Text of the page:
wed 01/03/2017

Cinderella, London Palladium | reviews, news & interviews

Cinderella, London Palladium

Cinderella, London Palladium

Welcome return of pantomime to this iconic venue

Julian Clary as Dandini and Nigel Havers as the Lord Chamberlain

What a joy it is to have pantomime back at the Palladium, the first at this glorious theatre in 29 years. And the producers of Cinderella have pulled out the stops; a star-studded cast, a large ensemble, fabulous costumes and a live orchestra make for a magnificent three-hour entertainment.

The creatives (writers Alan McHugh and David McGillivray, director Michael Harrison and choreographer Andrew Wright) have shown a similar lack of restraint in producing their pantomime story, stuffing it with more characters than it really needs – in order to accommodate, one presumes, their embarrassment of stars – and casting actresses rather than actors as the Ugly Sisters (maybe because in the leads Paul O'Grady and Julian Clary there was already enough gender fluidity going on).

They have also dispensed with much of the forest scene – Amanda Holden's Fairy Godmother doesn't appear disguised as a poor old woman looking for firewood – and written a witty, self-referential script laden with nods to other pantos and West End shows. But, most of the time, this assemblage works mightily well.

The stars of the show are O'Grady, deliciously giving it the evils as Baroness Hardup, and Clary, in an array of outlandish sparkly and feathered costumes, as Dandini.

Their scenes together are a joy - but stretching our suspension of disbelief, the story is that Dandini and the Baroness were once sweethearts before he left her. If there's a dirty joke to be made, they'll make it. “I joined the RSC,” Dandini tells the Baroness. “I did Two Gentlemen of Verona. They said they were from Verona, anyway...” Among the groaning puns for the children in the audience, there is much talk of balls and rings, and the fourth wall is constantly broken - and one senses the ad-libs have already started.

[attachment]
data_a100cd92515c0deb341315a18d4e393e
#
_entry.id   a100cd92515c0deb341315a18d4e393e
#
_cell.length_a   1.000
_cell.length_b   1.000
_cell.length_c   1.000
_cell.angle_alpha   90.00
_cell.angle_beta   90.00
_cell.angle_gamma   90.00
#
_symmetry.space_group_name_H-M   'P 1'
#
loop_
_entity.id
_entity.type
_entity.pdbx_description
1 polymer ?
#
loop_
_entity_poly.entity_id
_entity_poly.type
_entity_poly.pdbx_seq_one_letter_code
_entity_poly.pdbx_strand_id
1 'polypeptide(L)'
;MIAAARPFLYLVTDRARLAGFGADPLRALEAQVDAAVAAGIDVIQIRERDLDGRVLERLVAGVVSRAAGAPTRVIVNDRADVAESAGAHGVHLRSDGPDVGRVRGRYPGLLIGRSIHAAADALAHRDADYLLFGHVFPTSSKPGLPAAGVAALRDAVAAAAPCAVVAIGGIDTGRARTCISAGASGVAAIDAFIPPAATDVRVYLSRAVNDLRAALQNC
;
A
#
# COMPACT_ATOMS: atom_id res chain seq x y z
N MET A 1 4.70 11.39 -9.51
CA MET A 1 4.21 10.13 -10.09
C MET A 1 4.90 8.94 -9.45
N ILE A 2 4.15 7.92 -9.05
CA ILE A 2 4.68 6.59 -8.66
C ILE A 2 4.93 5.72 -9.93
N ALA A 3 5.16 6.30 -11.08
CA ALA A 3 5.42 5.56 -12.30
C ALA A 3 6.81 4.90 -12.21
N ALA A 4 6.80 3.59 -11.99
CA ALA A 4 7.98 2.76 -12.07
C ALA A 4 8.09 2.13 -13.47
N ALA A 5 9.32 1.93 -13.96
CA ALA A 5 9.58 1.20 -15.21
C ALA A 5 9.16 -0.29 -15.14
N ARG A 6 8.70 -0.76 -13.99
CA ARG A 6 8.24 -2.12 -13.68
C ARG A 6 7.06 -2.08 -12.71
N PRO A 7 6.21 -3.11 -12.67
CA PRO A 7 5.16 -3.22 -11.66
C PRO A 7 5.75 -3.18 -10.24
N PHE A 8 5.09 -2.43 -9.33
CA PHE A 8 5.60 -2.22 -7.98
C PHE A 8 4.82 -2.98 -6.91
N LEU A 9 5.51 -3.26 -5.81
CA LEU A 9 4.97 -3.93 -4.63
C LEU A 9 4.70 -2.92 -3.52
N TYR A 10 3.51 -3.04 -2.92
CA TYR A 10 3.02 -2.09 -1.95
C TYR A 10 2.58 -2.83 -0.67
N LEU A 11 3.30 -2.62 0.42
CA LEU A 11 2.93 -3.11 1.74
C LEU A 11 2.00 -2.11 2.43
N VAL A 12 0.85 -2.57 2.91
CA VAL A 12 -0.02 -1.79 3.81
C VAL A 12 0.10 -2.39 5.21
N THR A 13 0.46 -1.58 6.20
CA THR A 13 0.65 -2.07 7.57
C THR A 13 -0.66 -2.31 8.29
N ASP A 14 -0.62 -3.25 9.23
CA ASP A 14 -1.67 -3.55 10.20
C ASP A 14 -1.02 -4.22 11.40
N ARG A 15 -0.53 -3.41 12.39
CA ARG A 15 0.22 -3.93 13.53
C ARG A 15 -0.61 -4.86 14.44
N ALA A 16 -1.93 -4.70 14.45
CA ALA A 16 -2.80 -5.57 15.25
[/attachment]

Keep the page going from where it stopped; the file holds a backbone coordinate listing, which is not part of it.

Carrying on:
The stunningly dressed O'Grady might loosen out his proverbial stays as the run continues (although he gave his big musical number some welly last night), but Clary is already up for it (ooh er), riding into the audience in a flying Vespa and taking part in one of the knackering comedy set-pieces.

Lee Mead and Natasha J Barnes (pictured above) make a lovely couple as Prince Charming and Cinderella, and I wish they had more stage time together. Mead sings sweetly while Barnes brings some light and shade to her role; the scene where Baroness Hardup cruelly makes her tear up her invitation to the ball is genuinely moving.

Ventriloquist Paul Zerdin (with puppet Sam) gets the laughs as Buttons while handling all the audience interaction elements with aplomb. Nigel Havers as the Lord Chamberlain, meanwhile, steals every scene he's in, and the running gag involving him pathetically begging for more stage time is nicely played.

Not everything works; the transformation scene is rather clumsy and a let-down despite the animatronic flying horses (marvellous special effects by The Twins FX) pulling Cinderella's carriage, and some of the dance numbers are underwhelming, as are the Ugly Sisters (Suzie Chard and Wendy Somerville), while Count Arthur Strong (pictured above left with Paul O'Grady) is wastefully miscast as Baron Hardup.

This is not pantomime for purists, but if you like innuendo-laden camp humour (and I really do), it's a winner.

Lee Mead and Natasha J Barnes make a lovely couple as Prince Charming and Cinderella

rating

Editor Rating: 
4
Average: 4 (1 vote)

Explore topics

Share this article

Add comment

Subscribe to theartsdesk.com

Thank you for continuing to read our work on theartsdesk.com. For unlimited access to every article in its entirety, including our archive of more than 10,000 pieces, we're asking for £2.95 per month or £25 per year. We feel it's a very good deal, and hope you do too.

To take an annual subscription now simply click here.

And if you're looking for that extra gift for a friend or family member, why not treat them to a theartsdesk.com gift subscription?

newsletter

Get a weekly digest of our critical highlights in your inbox each Thursday!

Simply enter your email address in the box below

View previous newsletters